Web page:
The latest radar imagery already indicates showers and storms pushing into Eastern Pennsylvania. So, this heavy weather is just a few hours away. Skies have been variable with a mixture of clouds and sunshine over GWC in South Plainfield with the winds picking up in intensity. After a cloudy day on Sunday that kept temperatures down in the upper 60s, temperatures have already moved up into the low to mid 70s this early afternoon (12:27 PM EDT). Dew point values are also already in the upper 60s to low 70s.
The most significant threat from this line of storms is damaging winds. Anywhere along the front, storms could produce wind gusts as high as 75 miles per hour with the possibility of tornadoes. This storm system has had a very significant history. It was responsible for producing up to 50 inches of snow in portions of the Northern Plains including South Dakota over the weekend while producing only the second October EF4 tornado in Nebraska history on Friday.
Sunday morning, the SPC indicated the likelihood of thunderstorms, but a low probability of severe weather. By Sunday afternoon, the SPC had modified its outlook to include a slight risk for severe weather in the Mid-Atlantic including much of New Jersey. Then, early Monday morning, a Tornado Watch had been issued. Earlier discussions from the SPC had indicated there would be plenty of warmth and moisture for the cold front to tap into, but there wasn’t any indications of a lot of instability and buoyancy.
The Tornado Watch from the SPC indicates that the buoyancy is still marginal, but there is still plenty of moisture, and even a good deal of shear to work with. The potential for severe weather is expected to increase during the afternoon, and with the sun coming out just a little while ago, there is added energy. The Tornado Watch covers an area just west of Washington D.C., up through Central Pennsylvania, and into Central New York, and then stretches eastward as far as the coastal waters of New Jersey, Delaware, New York City, and up to Albany, New York.
Continue to monitor weather reports from your local news outlets, the National Weather Service, and have a NOAA Weather Radio handy for any updates. If you see threatening weather, get indoors, and find an interior room such as a closest or one with no windows, and has another wall between you and the outside.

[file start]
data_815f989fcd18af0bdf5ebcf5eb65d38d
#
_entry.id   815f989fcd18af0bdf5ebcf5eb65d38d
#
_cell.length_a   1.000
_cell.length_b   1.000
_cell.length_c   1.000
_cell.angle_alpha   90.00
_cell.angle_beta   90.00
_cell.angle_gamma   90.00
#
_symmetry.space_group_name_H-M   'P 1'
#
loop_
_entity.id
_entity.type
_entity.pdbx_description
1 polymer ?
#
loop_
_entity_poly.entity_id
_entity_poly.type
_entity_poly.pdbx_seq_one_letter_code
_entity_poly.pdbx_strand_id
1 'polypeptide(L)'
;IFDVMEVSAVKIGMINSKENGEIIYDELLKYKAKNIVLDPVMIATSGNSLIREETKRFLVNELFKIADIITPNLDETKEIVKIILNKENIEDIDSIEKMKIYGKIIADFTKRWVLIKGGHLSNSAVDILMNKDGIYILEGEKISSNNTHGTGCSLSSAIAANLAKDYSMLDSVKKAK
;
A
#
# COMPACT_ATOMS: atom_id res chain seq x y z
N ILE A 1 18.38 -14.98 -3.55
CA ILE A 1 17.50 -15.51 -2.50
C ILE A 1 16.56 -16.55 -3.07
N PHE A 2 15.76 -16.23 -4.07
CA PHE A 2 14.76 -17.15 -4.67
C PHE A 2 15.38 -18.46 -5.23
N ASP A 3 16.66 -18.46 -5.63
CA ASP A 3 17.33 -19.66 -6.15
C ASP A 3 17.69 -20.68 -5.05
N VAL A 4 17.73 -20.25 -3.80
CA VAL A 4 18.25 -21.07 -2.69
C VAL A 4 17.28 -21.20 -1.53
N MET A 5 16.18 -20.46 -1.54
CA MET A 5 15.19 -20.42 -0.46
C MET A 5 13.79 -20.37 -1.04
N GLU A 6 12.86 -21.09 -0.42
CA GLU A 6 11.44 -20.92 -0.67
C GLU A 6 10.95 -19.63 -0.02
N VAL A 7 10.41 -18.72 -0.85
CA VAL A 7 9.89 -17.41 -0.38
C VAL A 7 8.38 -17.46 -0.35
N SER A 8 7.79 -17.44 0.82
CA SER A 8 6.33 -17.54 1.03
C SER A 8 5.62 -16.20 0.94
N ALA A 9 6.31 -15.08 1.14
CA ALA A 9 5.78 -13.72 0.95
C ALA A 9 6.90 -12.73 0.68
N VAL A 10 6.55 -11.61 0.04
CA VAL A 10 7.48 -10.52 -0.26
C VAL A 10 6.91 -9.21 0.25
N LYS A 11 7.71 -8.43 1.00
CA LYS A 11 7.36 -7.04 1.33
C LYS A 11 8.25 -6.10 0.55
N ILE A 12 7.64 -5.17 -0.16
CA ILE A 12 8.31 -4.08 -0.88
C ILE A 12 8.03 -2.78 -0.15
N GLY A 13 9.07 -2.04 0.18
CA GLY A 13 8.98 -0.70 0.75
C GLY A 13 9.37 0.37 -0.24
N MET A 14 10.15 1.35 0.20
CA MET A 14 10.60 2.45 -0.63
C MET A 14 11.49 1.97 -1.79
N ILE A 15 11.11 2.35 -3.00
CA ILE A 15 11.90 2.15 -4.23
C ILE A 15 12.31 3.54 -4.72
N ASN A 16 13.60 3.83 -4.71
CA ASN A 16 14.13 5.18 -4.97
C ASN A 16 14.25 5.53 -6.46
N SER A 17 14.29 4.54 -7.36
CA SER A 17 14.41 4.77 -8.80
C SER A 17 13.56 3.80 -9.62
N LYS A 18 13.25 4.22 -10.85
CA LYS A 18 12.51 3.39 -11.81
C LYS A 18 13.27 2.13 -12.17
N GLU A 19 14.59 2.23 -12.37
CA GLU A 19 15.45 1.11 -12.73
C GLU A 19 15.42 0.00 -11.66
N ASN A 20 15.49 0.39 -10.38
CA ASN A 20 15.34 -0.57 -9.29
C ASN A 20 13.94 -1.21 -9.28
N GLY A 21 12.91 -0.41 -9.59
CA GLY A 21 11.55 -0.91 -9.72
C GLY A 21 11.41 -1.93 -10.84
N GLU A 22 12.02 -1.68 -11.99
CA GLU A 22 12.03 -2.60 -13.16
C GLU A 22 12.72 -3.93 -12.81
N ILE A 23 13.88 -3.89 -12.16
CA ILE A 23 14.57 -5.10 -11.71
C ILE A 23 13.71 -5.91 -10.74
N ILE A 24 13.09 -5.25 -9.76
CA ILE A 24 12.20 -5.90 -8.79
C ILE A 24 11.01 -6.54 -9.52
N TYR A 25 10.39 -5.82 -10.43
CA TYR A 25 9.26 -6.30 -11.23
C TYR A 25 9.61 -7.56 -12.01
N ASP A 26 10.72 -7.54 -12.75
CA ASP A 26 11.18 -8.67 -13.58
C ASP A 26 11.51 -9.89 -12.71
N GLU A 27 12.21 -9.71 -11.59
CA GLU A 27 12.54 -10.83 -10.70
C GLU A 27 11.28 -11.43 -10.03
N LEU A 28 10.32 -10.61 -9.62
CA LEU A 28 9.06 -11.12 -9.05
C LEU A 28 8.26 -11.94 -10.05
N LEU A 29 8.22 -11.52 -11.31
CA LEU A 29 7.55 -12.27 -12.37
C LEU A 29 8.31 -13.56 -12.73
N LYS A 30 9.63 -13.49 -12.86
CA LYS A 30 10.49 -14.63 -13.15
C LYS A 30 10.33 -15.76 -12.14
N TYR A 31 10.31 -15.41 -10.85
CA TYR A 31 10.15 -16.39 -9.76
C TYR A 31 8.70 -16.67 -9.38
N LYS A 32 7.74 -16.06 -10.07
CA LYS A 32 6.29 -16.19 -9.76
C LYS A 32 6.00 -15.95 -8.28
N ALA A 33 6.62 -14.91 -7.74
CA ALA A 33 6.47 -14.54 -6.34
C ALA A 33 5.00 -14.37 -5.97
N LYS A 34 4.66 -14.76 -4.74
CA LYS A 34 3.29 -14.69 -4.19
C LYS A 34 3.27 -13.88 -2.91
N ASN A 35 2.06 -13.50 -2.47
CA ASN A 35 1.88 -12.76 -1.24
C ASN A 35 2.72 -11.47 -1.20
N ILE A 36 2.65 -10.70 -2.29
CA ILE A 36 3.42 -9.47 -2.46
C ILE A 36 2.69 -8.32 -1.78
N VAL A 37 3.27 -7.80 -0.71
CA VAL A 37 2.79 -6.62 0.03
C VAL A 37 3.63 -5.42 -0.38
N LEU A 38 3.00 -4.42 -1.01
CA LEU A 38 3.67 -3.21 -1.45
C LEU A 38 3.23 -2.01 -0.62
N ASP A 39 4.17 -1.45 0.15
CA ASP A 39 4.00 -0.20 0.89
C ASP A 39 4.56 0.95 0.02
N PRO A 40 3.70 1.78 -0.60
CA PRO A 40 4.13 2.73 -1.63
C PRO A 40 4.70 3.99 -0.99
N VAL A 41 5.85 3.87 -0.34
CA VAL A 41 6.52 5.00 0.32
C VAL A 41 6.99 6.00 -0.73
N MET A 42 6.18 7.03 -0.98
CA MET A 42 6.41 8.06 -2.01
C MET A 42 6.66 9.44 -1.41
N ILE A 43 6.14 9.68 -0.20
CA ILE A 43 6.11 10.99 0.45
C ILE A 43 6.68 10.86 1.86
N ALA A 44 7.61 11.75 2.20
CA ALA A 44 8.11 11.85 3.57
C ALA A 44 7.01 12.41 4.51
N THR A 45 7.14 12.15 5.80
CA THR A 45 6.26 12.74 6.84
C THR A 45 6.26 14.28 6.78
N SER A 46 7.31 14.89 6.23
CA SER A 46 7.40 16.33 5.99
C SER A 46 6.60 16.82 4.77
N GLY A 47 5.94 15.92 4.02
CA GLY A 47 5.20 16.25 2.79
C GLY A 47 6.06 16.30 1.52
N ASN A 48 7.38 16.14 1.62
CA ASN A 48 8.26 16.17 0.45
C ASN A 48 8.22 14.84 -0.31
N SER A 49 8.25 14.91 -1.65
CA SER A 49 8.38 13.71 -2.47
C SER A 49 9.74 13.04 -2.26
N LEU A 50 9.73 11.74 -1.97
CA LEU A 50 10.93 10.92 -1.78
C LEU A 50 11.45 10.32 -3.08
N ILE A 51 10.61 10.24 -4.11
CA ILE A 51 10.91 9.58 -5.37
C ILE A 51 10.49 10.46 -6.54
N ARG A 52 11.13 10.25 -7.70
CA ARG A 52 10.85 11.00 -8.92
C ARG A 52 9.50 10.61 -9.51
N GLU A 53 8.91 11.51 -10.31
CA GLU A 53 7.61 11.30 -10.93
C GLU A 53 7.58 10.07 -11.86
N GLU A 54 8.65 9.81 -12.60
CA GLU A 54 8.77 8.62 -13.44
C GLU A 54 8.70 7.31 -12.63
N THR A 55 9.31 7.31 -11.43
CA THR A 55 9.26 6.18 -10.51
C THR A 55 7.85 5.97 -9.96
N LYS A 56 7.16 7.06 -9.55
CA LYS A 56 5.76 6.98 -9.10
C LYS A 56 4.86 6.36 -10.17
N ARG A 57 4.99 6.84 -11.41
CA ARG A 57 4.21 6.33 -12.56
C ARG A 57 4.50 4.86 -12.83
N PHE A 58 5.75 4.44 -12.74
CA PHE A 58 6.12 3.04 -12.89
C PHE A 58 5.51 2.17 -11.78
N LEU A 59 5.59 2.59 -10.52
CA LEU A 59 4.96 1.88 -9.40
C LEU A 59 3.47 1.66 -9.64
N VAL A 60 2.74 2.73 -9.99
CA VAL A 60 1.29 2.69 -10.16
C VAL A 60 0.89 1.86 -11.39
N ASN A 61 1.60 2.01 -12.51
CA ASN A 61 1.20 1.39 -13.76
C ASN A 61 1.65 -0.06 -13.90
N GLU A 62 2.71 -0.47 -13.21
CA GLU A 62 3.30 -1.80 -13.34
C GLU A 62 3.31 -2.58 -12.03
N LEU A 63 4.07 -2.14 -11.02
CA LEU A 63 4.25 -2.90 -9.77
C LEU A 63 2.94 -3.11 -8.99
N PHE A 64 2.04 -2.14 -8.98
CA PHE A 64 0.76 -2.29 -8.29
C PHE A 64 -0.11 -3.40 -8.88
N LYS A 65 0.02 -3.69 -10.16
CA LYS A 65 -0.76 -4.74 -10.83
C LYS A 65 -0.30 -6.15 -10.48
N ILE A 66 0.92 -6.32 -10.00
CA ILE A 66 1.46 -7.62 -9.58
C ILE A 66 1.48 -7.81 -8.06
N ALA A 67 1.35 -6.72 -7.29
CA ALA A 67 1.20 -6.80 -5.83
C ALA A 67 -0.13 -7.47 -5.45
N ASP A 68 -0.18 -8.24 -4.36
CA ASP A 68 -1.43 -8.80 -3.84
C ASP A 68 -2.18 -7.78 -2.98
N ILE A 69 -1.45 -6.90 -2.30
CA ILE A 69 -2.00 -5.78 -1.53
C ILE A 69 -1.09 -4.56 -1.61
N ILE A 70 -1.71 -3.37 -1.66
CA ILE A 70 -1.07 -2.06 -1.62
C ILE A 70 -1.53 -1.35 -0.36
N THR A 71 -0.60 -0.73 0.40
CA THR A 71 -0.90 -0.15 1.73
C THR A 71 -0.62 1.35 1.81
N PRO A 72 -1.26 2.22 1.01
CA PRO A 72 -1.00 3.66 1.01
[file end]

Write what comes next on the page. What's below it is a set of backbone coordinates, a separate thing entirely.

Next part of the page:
Isolated to Scattered Storms Across Jersey Today; More Significant Storm Coming Early Next Week
It is another warm and muggy day for this time of year in South Plainfield. As a matter of fact, high temperatures all across the Garden State are already in the low to mid 80s on this Friday afternoon. Current temperature at GWC is up to 83 degrees with a dew point of 68 for a heat index of 86 degrees. The weather outside feels much like it did during the Labor Day Weekend. A warm and muggy day consistent with the month of August rather than the beginning of October.
As mentioned previously in a blog post earlier this week, we are dealing with a frontal system that is presently lifting to the north over our region. It is expected to remain in place through the weekend. Isolated and scattered thunderstorms are possible this afternoon and evening from Newark to Ridgewood to South Plainfield and Belmar. Probabilities of precipitation are anywhere between 30 and 40 percent. Looking at the current radar, there are showers and storms in Eastern Pennsylvania, but they appear to be fading at the moment.
The more significant weather is situated far off to the south and west of our area, and will not affect us for at least another several days, but when it does, it could be a problem. First, there is Tropical Storm Karen, which has continued weakening during the course of Friday morning into early Friday afternoon. Maximum sustained winds with this system have decreased to 50 miles per hour while the minimum central pressure has risen to 1003 millibars or 29.62 inches. The satellite imagery from the Gulf of Mexico shows a very unhealthy and ragged storm that is being ravaged by westerly shear and dry air.
However, there is still a possibility that the shear will let up, and allow Karen to recoup her recent losses prior to making landfall somewhere along the Gulf Coast on Saturday night into Sunday morning. Another player in our weather for early next week is a major storm system bringing significant snows to the Rockies and Northern Plains while hitting the Midwest with a severe weather outbreak. Probability for tornadoes in places like Iowa, Nebraska, Illinois, and Wisconsin is fairly high on Friday afternoon and evening. What is left of Karen is expected to join forces with this storm system as it pushes across the eastern half of the U.S. later this weekend.